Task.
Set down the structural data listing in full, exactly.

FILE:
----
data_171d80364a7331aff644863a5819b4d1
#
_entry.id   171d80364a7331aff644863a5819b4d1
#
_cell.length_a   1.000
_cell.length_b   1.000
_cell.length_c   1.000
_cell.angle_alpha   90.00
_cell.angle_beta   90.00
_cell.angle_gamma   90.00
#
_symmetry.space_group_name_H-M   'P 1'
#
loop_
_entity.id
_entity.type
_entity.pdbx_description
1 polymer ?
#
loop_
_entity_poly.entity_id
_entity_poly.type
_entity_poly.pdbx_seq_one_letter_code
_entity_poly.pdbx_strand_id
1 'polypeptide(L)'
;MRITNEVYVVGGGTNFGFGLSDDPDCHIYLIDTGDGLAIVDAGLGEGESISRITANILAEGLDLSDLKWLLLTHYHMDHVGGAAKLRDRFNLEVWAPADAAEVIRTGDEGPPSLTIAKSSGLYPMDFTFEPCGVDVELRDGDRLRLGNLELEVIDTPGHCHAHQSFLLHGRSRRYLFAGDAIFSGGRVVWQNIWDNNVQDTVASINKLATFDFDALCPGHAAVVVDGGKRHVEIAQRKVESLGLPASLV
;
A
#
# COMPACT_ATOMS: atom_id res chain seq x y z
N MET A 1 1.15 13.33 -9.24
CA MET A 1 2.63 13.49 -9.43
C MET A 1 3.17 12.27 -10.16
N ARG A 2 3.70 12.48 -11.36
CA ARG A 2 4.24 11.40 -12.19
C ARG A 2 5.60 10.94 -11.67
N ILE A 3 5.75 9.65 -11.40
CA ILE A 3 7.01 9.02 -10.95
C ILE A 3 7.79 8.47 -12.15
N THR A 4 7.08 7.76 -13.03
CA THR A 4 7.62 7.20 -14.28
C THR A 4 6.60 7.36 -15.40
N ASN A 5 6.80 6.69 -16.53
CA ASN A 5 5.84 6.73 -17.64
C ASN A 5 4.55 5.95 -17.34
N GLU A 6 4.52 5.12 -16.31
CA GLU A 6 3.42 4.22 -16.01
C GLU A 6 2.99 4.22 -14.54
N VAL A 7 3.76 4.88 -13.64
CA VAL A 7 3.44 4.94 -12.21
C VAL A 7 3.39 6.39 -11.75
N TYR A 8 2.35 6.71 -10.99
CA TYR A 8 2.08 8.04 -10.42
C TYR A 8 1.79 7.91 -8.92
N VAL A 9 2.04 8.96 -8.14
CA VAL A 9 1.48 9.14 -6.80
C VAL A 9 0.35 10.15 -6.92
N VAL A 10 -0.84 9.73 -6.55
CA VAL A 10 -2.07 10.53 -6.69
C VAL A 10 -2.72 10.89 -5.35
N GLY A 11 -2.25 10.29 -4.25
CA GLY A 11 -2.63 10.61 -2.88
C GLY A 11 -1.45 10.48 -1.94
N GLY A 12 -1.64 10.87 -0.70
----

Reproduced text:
data_171d80364a7331aff644863a5819b4d1
#
_entry.id   171d80364a7331aff644863a5819b4d1
#
_cell.length_a   1.000
_cell.length_b   1.000
_cell.length_c   1.000
_cell.angle_alpha   90.00
_cell.angle_beta   90.00
_cell.angle_gamma   90.00
#
_symmetry.space_group_name_H-M   'P 1'
#
loop_
_entity.id
_entity.type
_entity.pdbx_description
1 polymer ?
#
loop_
_entity_poly.entity_id
_entity_poly.type
_entity_poly.pdbx_seq_one_letter_code
_entity_poly.pdbx_strand_id
1 'polypeptide(L)'
;MRITNEVYVVGGGTNFGFGLSDDPDCHIYLIDTGDGLAIVDAGLGEGESISRITANILAEGLDLSDLKWLLLTHYHMDHVGGAAKLRDRFNLEVWAPADAAEVIRTGDEGPPSLTIAKSSGLYPMDFTFEPCGVDVELRDGDRLRLGNLELEVIDTPGHCHAHQSFLLHGRSRRYLFAGDAIFSGGRVVWQNIWDNNVQDTVASINKLATFDFDALCPGHAAVVVDGGKRHVEIAQRKVESLGLPASLV
;
A
#
# COMPACT_ATOMS: atom_id res chain seq x y z
N MET A 1 1.15 13.33 -9.24
CA MET A 1 2.63 13.49 -9.43
C MET A 1 3.17 12.27 -10.16
N ARG A 2 3.70 12.48 -11.36
CA ARG A 2 4.24 11.40 -12.19
C ARG A 2 5.60 10.94 -11.67
N ILE A 3 5.75 9.65 -11.40
CA ILE A 3 7.01 9.02 -10.95
C ILE A 3 7.79 8.47 -12.15
N THR A 4 7.08 7.76 -13.03
CA THR A 4 7.62 7.20 -14.28
C THR A 4 6.60 7.36 -15.40
N ASN A 5 6.80 6.69 -16.53
CA ASN A 5 5.84 6.73 -17.64
C ASN A 5 4.55 5.95 -17.34
N GLU A 6 4.52 5.12 -16.31
CA GLU A 6 3.42 4.22 -16.01
C GLU A 6 2.99 4.22 -14.54
N VAL A 7 3.76 4.88 -13.64
CA VAL A 7 3.44 4.94 -12.21
C VAL A 7 3.39 6.39 -11.75
N TYR A 8 2.35 6.71 -10.99
CA TYR A 8 2.08 8.04 -10.42
C TYR A 8 1.79 7.91 -8.92
N VAL A 9 2.04 8.96 -8.14
CA VAL A 9 1.48 9.14 -6.80
C VAL A 9 0.35 10.15 -6.92
N VAL A 10 -0.84 9.73 -6.55
CA VAL A 10 -2.07 10.53 -6.69
C VAL A 10 -2.72 10.89 -5.35
N GLY A 11 -2.25 10.29 -4.25
CA GLY A 11 -2.63 10.61 -2.88
C GLY A 11 -1.45 10.48 -1.94
N GLY A 12 -1.64 10.87 -0.70